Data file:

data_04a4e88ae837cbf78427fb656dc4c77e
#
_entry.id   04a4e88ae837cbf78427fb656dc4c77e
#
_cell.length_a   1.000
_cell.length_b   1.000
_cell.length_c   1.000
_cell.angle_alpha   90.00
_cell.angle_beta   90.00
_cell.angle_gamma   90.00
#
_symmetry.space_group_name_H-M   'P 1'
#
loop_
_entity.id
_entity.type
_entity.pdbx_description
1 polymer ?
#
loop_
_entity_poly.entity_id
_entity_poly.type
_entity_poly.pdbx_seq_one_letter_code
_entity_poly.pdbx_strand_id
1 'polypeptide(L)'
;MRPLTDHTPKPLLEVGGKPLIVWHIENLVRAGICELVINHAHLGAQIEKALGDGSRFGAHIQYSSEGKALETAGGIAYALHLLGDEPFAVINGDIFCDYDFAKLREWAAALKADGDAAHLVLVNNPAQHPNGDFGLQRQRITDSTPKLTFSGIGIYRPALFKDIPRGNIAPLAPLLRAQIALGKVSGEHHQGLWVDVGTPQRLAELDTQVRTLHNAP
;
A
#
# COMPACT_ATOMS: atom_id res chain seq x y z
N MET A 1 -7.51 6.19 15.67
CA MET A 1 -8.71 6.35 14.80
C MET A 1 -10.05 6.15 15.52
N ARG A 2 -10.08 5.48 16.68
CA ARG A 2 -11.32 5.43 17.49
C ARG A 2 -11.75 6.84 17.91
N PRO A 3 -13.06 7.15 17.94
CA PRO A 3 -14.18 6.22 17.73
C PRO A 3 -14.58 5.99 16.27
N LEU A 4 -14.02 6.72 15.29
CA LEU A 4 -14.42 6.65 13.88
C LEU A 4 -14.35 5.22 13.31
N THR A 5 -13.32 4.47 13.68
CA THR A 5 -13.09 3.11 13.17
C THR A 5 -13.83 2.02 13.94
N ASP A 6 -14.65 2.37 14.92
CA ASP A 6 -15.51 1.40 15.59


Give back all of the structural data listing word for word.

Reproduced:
data_04a4e88ae837cbf78427fb656dc4c77e
#
_entry.id   04a4e88ae837cbf78427fb656dc4c77e
#
_cell.length_a   1.000
_cell.length_b   1.000
_cell.length_c   1.000
_cell.angle_alpha   90.00
_cell.angle_beta   90.00
_cell.angle_gamma   90.00
#
_symmetry.space_group_name_H-M   'P 1'
#
loop_
_entity.id
_entity.type
_entity.pdbx_description
1 polymer ?
#
loop_
_entity_poly.entity_id
_entity_poly.type
_entity_poly.pdbx_seq_one_letter_code
_entity_poly.pdbx_strand_id
1 'polypeptide(L)'
;MRPLTDHTPKPLLEVGGKPLIVWHIENLVRAGICELVINHAHLGAQIEKALGDGSRFGAHIQYSSEGKALETAGGIAYALHLLGDEPFAVINGDIFCDYDFAKLREWAAALKADGDAAHLVLVNNPAQHPNGDFGLQRQRITDSTPKLTFSGIGIYRPALFKDIPRGNIAPLAPLLRAQIALGKVSGEHHQGLWVDVGTPQRLAELDTQVRTLHNAP
;
A
#
# COMPACT_ATOMS: atom_id res chain seq x y z
N MET A 1 -7.51 6.19 15.67
CA MET A 1 -8.71 6.35 14.80
C MET A 1 -10.05 6.15 15.52
N ARG A 2 -10.08 5.48 16.68
CA ARG A 2 -11.32 5.43 17.49
C ARG A 2 -11.75 6.84 17.91
N PRO A 3 -13.06 7.15 17.94
CA PRO A 3 -14.18 6.22 17.73
C PRO A 3 -14.58 5.99 16.27
N LEU A 4 -14.02 6.72 15.29
CA LEU A 4 -14.42 6.65 13.88
C LEU A 4 -14.35 5.22 13.31
N THR A 5 -13.32 4.47 13.68
CA THR A 5 -13.09 3.11 13.17
C THR A 5 -13.83 2.02 13.94
N ASP A 6 -14.65 2.37 14.92
CA ASP A 6 -15.51 1.40 15.59